In this paper, the author explores the question of whether formalizing the Canadian law of reception would lead to an increase in the domestic influence of international law. He begins by briefly recounting Canada’s decidedly informal law of reception and, through a review of academic commentary, suggests a relationship between informality and international law’s historically weak influence on judicial reasoning. Tying this commentary to seemingly sociological perspectives on globalization, judges’ international legal personality and the changing forms and functions of law, he forwards the hypothesis that judges’ subjective recognition of the authority of international law can be engendered, modified and/or regulated through the procedural use of more familiar domestic legal authority. This hypothesis is then tested through a comparative analysis of the impact which international law has had in South Africa, where an historically informal law of reception akin to Canada’s has been replaced with clear and robust constitutional rules obligating the judiciary to consider and use international law. The author observes that there are no perceptible differences in the two jurisdictions; in neither country does international law exert a significant, regular or predictable impact on judicial reasoning. He concludes, modestly, that there is no available evidence to support the belief that Canadian judicial practice would change if the Canadian law of reception were formalized. He further concludes, less modestly, that this has significant implications for underlying legal theory and, in particular, that theories concerning how the domestic impact of international law can be augmented, though seemingly sociological, are decidedly positivist in orientation. Given that judges’ subjective attitudes towards international law are not perceptibly linked to domestic legal procedures, international, comparative and transnational legal theorists must, either, find evidence to demonstrate this link, or, recognize that their theoretical allegiances are divided between two, inconsistent traditions: legal positivism and the sociology of law.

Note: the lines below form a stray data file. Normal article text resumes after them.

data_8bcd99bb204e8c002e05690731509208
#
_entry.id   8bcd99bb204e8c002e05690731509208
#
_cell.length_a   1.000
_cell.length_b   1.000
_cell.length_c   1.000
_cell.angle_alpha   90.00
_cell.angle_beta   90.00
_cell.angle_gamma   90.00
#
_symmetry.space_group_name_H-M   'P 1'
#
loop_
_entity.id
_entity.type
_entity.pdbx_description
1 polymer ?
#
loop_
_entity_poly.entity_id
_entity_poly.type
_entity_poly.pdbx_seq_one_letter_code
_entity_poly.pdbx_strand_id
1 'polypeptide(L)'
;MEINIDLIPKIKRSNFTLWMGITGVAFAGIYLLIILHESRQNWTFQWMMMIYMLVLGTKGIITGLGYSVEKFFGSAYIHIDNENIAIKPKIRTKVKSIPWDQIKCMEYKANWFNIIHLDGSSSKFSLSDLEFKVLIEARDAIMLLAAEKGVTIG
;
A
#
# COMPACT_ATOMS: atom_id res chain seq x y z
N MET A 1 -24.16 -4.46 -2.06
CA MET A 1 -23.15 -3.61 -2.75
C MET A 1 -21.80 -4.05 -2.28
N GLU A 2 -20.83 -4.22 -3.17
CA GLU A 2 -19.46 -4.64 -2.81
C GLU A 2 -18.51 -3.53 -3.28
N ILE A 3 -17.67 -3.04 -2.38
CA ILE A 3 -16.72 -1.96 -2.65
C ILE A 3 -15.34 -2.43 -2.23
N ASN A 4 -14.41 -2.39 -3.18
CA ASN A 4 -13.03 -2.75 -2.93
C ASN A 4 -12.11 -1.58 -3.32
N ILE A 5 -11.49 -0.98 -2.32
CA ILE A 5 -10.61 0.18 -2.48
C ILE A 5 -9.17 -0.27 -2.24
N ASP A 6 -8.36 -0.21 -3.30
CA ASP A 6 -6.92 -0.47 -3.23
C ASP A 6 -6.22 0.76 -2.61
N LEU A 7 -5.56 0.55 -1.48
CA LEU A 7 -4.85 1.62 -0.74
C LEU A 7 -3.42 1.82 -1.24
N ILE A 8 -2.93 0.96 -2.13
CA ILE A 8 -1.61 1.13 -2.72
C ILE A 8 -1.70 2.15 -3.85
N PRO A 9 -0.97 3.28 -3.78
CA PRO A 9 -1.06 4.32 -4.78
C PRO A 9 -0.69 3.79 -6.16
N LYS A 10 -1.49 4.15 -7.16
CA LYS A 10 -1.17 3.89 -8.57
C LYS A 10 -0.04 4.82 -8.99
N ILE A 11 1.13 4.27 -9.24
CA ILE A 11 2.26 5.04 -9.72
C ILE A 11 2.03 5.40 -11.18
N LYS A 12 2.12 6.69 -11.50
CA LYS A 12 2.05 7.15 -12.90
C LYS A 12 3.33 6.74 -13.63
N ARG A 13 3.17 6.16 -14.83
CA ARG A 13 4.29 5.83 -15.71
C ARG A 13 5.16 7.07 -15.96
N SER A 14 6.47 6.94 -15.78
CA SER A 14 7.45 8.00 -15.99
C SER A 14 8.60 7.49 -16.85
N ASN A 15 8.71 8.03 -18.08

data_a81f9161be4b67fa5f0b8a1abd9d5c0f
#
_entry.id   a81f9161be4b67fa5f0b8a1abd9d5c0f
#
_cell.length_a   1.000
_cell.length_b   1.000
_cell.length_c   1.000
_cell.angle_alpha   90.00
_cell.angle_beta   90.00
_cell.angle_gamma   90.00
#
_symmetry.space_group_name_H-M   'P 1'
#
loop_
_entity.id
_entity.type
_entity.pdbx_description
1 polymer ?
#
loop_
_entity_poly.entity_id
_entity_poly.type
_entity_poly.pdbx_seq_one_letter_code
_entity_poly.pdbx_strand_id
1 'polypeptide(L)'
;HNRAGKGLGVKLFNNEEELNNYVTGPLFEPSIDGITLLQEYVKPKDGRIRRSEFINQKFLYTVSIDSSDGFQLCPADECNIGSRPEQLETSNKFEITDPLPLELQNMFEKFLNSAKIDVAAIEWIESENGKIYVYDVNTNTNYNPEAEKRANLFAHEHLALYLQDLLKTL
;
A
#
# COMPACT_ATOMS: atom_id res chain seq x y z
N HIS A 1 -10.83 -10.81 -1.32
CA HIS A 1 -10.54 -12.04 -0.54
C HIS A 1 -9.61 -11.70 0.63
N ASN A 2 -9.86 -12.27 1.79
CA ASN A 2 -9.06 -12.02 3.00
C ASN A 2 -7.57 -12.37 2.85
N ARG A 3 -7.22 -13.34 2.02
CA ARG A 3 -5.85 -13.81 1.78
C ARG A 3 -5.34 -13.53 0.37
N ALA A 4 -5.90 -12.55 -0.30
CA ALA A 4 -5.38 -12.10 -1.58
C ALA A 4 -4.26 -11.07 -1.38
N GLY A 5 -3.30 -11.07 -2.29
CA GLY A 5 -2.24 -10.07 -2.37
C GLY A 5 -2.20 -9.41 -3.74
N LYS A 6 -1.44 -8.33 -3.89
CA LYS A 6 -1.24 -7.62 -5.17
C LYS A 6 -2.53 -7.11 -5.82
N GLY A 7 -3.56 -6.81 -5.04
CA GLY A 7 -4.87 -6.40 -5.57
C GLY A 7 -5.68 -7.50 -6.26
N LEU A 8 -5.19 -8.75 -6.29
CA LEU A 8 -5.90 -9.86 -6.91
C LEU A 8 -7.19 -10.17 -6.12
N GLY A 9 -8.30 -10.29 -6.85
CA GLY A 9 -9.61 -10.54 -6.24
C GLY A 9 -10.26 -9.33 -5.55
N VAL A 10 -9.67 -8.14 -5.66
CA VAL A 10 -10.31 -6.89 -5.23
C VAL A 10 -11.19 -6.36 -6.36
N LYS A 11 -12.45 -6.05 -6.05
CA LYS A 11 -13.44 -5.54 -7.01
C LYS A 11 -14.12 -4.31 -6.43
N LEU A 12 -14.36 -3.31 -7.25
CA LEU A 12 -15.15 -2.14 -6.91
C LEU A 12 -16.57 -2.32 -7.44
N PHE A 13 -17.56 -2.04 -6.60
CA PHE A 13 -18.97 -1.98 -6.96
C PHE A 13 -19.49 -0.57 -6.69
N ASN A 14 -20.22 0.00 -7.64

6. “Can Economics Justify the Constitutional Guarantee of Freedom of Expression?”, Canadian Journal of Law and Jurisprudence, Vol. XXI, Number 2 (July 2008) pp. 355-97.

Prof. Ian Lee 
University of Toronto 
Toronto, Ontario

The purpose of this article is to explore the resources available within the economic analysis of law for rationalizing the constitutional right to freedom of expression. I have sought to falsify the hypothesis that economics is incapable of supplying a rationale for the constitutional guarantee of freedom of expression. I have argued that, from an economic perspective, the guarantee may be understood as a device for the facilitation of political competition and the mitigation of the agency costs of government. Nevertheless, economics provides no support for the notion that the fact that an act is undertaken by a person in the exercise of her “autonomy” is a licence for that person to set back another individual’s welfare. This applies to expressive acts as it does to all other acts that produce external consequences. There might be good reasons to require each of us to suffer the negative consequences of other individuals’ self-fulfillment, or to place the information marketplace as a whole (and not only that part which relates to the political marketplace) under judicial protection. However, any such reasons do not appear to sound in economics; they require other frameworks of analysis and evaluation.